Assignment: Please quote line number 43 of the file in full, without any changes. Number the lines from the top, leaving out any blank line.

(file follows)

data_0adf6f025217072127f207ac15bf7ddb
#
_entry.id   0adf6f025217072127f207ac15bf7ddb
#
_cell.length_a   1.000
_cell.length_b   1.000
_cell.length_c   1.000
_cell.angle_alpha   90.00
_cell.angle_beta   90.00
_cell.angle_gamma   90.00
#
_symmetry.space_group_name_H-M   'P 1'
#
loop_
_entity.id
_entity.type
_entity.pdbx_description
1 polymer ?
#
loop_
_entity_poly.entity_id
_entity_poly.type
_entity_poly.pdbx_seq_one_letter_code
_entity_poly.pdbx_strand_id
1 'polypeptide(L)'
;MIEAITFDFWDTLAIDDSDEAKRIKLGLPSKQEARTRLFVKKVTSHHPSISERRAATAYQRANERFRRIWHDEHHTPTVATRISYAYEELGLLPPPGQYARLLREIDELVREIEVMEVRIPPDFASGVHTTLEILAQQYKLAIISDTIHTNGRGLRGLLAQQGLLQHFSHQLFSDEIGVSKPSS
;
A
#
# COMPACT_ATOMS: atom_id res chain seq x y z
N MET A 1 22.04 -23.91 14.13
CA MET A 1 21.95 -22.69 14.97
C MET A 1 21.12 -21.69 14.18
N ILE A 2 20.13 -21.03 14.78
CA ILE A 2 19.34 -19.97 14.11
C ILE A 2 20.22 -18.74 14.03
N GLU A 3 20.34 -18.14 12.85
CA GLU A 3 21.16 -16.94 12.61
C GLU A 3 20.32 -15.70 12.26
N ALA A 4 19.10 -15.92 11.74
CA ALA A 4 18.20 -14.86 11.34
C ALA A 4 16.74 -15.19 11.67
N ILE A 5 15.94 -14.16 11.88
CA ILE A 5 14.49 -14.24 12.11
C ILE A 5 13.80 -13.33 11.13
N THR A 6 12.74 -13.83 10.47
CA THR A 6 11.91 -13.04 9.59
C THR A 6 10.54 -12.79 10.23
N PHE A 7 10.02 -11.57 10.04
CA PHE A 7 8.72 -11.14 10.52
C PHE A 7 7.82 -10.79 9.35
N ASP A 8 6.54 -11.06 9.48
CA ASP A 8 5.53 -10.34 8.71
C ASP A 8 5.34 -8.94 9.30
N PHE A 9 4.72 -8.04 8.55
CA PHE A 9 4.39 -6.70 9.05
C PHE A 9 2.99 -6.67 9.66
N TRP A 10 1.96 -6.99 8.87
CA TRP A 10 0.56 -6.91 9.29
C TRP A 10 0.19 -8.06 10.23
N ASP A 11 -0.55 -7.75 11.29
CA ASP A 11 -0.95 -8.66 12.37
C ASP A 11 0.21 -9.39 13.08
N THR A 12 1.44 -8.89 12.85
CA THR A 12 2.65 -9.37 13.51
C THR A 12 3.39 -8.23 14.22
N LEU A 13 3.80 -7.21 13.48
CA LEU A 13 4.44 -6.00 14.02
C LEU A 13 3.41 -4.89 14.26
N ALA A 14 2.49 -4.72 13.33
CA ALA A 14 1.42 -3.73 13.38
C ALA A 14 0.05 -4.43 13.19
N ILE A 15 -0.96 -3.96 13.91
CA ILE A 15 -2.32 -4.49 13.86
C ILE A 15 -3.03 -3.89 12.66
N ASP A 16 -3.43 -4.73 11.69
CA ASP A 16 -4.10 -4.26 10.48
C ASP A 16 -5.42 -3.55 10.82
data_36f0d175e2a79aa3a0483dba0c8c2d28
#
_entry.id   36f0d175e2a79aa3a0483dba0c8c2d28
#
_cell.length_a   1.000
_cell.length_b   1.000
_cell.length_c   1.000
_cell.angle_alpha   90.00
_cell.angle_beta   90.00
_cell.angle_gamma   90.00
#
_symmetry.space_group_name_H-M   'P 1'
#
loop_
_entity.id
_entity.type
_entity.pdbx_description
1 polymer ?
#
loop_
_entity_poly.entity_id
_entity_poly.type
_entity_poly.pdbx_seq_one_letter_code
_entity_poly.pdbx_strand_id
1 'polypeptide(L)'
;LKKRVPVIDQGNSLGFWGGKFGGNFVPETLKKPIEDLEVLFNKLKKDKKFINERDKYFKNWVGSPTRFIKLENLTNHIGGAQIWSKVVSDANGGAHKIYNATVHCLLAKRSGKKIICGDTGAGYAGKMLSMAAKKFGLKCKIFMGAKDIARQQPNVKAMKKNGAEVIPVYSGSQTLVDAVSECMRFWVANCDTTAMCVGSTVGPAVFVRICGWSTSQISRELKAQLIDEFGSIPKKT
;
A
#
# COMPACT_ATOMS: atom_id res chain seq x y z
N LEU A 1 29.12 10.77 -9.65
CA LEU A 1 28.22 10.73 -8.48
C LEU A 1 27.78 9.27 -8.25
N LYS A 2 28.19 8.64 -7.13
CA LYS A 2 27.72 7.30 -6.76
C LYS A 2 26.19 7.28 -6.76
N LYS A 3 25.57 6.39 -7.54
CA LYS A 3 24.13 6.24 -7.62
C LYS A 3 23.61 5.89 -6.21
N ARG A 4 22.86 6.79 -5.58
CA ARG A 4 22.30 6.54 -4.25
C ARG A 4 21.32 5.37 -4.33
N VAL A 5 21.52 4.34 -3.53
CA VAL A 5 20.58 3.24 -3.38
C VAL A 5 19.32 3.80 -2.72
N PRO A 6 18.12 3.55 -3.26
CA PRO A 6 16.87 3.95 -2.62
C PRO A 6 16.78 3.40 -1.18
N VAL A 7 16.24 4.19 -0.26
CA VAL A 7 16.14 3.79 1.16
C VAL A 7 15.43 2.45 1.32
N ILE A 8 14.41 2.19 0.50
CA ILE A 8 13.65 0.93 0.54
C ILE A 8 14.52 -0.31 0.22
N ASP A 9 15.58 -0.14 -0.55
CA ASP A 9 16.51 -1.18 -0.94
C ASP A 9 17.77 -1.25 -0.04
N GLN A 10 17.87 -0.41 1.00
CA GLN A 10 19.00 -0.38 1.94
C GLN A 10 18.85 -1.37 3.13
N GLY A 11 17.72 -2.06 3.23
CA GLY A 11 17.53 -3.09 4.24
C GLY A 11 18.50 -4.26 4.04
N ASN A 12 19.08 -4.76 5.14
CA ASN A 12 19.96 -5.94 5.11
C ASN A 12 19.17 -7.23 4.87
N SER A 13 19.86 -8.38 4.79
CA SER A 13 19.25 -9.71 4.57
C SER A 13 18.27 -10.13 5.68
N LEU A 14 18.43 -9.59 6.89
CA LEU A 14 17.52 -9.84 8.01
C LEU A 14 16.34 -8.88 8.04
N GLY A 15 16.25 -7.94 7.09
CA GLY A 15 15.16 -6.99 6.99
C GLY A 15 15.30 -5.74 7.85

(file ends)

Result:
N ILE A 5 15.94 -14.16 11.88